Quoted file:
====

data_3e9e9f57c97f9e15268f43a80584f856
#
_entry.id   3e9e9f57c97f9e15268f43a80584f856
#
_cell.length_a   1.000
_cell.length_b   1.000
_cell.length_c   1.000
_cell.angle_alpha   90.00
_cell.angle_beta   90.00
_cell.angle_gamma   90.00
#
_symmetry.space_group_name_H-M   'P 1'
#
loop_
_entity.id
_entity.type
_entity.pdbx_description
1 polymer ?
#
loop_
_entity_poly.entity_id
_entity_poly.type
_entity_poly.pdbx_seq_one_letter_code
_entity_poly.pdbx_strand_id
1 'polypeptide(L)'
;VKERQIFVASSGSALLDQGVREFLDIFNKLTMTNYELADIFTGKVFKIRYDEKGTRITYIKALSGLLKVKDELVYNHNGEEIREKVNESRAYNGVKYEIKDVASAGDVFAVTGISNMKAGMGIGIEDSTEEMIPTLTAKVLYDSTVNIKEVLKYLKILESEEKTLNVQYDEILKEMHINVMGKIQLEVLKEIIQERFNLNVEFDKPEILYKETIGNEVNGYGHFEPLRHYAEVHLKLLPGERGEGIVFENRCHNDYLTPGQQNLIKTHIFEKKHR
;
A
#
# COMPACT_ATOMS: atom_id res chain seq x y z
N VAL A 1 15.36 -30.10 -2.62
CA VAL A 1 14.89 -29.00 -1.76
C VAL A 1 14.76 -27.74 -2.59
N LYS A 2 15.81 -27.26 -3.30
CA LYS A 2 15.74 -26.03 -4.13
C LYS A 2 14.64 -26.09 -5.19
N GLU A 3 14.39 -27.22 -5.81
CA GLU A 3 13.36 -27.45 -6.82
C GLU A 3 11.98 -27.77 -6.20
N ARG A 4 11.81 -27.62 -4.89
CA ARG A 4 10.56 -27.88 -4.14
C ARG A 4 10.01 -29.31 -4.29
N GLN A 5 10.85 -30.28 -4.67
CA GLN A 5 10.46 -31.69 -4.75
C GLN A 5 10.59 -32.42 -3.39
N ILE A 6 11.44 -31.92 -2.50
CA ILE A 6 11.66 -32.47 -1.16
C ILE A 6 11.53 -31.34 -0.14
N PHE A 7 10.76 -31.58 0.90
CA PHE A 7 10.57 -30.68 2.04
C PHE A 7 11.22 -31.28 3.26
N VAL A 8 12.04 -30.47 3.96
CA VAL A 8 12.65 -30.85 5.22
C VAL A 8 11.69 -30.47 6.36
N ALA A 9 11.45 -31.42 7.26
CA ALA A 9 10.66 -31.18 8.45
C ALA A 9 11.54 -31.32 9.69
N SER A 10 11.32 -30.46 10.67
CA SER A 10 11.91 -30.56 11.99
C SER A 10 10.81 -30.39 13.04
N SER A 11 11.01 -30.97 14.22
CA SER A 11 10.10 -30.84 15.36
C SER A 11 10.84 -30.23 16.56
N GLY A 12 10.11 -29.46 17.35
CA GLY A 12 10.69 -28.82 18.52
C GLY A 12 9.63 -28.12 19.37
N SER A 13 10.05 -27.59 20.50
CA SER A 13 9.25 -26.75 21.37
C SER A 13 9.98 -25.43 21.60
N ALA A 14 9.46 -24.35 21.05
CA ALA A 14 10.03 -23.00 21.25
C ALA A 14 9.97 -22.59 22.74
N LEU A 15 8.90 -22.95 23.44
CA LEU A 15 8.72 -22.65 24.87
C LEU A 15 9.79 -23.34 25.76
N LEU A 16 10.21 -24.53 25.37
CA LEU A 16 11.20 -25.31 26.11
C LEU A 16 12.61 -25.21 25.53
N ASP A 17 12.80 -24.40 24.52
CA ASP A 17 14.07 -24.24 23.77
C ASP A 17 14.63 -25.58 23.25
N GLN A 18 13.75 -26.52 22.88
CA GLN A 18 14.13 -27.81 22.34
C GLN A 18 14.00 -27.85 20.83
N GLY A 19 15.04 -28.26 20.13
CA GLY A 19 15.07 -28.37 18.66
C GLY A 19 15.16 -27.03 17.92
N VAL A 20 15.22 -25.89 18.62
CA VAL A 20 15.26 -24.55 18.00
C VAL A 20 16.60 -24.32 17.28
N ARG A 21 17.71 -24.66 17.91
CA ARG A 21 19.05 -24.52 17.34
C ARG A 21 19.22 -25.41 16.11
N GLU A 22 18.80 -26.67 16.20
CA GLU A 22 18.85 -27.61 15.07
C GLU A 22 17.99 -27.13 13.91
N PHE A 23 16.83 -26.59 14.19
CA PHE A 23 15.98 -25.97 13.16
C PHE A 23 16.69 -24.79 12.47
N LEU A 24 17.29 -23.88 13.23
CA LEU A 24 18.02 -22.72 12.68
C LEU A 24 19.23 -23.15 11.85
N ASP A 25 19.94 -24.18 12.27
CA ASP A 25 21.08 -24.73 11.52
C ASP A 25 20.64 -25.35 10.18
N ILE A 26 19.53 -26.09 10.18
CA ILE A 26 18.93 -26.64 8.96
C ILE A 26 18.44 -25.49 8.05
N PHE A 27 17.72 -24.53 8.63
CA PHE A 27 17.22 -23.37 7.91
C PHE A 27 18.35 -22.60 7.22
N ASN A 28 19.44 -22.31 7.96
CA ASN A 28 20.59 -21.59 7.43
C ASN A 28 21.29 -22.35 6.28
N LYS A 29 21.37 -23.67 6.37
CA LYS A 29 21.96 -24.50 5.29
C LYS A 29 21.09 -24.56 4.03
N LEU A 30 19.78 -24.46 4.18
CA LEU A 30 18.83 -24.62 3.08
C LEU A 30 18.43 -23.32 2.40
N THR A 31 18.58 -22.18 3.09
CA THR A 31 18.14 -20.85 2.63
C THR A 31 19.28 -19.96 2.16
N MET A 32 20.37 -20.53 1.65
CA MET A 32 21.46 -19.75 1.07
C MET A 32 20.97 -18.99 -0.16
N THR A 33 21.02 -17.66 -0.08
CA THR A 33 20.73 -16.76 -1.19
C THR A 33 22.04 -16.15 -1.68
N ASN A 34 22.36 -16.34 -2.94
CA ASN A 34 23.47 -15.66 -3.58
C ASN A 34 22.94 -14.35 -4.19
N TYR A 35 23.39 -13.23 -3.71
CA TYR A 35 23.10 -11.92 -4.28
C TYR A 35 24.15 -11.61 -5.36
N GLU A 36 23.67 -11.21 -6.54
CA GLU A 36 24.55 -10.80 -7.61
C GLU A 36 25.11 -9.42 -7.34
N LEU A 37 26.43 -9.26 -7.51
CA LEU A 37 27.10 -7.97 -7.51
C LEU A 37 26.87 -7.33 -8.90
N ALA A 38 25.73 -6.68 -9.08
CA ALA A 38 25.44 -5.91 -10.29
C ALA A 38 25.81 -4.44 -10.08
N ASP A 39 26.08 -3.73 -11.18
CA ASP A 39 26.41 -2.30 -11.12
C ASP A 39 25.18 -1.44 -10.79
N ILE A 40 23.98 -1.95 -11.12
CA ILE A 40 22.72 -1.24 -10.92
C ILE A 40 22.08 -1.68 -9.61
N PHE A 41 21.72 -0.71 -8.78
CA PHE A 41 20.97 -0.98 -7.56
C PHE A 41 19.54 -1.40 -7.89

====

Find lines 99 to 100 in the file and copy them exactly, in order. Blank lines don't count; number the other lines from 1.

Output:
C PHE A 23 16.69 -24.79 12.47
N LEU A 24 17.29 -23.88 13.23